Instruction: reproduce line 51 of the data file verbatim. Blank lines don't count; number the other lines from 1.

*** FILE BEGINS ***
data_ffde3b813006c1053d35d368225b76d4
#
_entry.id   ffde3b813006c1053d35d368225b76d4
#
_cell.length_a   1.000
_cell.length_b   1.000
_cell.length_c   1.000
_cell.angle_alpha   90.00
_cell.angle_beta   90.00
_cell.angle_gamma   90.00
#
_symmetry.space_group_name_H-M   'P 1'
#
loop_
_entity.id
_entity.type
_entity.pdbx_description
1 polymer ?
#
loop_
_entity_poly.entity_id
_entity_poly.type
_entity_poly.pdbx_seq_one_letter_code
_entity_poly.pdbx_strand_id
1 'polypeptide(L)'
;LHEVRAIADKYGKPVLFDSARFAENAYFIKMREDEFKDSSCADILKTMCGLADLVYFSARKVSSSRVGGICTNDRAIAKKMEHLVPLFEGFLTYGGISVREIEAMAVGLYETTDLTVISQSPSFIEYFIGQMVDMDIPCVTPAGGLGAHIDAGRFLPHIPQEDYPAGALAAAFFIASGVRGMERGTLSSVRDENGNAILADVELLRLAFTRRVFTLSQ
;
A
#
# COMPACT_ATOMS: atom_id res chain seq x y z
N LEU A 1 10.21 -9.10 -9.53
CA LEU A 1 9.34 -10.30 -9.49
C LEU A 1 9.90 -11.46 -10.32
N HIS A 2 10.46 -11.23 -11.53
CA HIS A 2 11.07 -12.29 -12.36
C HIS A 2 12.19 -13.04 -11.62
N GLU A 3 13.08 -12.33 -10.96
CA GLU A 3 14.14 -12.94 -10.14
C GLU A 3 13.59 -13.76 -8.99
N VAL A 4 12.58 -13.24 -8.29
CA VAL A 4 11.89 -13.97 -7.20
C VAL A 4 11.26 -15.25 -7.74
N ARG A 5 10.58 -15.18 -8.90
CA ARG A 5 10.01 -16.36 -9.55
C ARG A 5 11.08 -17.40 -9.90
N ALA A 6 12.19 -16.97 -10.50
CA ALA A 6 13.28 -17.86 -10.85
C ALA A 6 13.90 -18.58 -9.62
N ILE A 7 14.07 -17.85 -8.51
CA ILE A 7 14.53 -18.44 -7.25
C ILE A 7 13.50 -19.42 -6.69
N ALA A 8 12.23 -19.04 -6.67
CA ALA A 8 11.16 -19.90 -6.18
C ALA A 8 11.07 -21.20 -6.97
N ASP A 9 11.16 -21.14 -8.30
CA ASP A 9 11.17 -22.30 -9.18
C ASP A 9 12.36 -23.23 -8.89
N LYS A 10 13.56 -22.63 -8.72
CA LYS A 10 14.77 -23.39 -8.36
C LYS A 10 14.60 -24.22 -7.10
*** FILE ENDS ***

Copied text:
C ILE A 7 13.50 -19.42 -6.69